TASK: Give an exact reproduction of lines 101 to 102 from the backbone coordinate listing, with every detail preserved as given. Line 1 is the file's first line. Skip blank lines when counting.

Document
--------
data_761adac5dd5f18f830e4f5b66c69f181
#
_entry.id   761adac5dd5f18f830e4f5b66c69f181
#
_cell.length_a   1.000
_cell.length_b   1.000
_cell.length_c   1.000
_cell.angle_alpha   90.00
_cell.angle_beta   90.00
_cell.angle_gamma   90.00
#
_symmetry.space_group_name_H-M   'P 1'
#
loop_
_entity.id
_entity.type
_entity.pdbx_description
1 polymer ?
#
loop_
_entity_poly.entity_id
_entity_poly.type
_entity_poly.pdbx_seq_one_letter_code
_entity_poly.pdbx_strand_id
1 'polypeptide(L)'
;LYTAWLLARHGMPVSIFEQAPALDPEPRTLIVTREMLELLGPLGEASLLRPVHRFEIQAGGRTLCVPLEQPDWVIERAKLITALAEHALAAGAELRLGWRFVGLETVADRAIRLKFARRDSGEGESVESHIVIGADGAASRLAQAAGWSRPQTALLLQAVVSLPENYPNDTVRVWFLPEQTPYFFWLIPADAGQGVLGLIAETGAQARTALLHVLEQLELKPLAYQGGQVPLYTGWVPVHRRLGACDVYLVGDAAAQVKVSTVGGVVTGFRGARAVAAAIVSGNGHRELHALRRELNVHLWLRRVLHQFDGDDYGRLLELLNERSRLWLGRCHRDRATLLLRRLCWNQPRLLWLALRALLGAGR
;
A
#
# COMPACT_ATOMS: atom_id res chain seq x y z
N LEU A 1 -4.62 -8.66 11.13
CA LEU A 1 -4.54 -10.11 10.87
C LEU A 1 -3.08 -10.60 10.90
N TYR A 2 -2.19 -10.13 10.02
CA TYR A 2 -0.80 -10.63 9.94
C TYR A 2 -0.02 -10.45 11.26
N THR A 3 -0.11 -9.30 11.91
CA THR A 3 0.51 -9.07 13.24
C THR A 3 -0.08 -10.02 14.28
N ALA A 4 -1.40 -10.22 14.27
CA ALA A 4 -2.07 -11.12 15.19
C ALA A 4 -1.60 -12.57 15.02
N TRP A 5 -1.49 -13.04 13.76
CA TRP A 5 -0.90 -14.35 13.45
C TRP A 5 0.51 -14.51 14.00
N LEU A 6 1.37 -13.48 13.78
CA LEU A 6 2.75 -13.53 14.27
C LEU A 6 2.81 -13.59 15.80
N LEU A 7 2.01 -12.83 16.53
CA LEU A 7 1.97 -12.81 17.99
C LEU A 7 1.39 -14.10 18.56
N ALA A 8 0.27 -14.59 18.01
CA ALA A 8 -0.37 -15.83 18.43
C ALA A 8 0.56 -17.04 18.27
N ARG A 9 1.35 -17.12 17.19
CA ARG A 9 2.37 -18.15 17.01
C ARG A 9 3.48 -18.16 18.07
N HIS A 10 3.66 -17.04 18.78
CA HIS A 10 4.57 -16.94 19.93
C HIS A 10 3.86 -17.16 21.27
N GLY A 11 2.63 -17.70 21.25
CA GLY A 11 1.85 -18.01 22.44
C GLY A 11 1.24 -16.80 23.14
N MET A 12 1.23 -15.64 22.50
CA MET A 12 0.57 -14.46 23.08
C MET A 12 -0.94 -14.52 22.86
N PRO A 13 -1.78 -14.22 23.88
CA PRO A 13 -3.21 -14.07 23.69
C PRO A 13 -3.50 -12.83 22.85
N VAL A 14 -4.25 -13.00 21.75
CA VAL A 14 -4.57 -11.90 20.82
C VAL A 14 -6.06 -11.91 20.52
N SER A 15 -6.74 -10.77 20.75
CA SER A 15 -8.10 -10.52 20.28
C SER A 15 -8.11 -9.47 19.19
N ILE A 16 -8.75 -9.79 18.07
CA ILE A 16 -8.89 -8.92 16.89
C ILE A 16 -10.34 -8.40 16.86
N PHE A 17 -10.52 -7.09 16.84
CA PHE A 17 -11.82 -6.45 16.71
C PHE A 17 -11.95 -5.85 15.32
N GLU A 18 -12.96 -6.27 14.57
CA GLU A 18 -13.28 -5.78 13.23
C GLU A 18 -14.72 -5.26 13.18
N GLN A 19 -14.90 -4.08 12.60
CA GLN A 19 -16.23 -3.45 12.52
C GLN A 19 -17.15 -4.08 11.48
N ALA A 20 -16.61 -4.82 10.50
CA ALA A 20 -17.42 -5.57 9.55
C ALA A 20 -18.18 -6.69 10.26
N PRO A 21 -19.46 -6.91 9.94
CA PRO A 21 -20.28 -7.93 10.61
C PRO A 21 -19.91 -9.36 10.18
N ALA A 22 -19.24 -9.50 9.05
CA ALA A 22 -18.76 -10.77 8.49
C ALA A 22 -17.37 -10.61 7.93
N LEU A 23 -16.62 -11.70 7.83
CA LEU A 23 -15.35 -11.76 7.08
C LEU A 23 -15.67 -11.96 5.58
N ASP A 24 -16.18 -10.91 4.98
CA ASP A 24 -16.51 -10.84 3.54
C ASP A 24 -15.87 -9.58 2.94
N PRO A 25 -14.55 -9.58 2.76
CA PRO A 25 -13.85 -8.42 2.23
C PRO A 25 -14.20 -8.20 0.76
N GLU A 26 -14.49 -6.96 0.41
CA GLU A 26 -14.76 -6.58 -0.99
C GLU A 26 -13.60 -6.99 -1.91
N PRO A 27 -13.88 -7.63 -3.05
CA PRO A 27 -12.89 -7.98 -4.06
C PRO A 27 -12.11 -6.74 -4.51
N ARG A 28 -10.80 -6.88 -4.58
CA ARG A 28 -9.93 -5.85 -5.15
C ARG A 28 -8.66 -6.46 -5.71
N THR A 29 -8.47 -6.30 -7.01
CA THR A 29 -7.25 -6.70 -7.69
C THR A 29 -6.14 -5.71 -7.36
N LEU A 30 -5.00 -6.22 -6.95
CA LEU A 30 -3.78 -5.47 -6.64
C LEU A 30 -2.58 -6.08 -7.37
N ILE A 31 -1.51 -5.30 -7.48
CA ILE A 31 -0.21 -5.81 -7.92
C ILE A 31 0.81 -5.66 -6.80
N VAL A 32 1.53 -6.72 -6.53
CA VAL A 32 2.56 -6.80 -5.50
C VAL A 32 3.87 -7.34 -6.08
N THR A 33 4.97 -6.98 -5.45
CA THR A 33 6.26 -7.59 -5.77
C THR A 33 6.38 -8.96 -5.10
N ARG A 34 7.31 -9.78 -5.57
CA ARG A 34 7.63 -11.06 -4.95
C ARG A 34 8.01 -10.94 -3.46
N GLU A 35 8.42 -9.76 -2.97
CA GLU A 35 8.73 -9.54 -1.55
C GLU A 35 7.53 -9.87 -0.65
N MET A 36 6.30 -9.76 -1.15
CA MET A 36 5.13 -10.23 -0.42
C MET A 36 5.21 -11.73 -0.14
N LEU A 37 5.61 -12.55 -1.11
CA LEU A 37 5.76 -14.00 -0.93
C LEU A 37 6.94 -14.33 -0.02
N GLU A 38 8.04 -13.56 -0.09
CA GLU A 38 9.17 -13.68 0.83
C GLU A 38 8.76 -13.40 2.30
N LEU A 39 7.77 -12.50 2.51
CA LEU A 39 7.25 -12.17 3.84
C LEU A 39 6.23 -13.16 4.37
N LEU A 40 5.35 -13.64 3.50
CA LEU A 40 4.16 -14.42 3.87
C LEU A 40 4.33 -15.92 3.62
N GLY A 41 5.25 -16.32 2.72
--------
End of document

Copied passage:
CA ASP A 24 -16.51 -10.84 3.54
C ASP A 24 -15.87 -9.58 2.94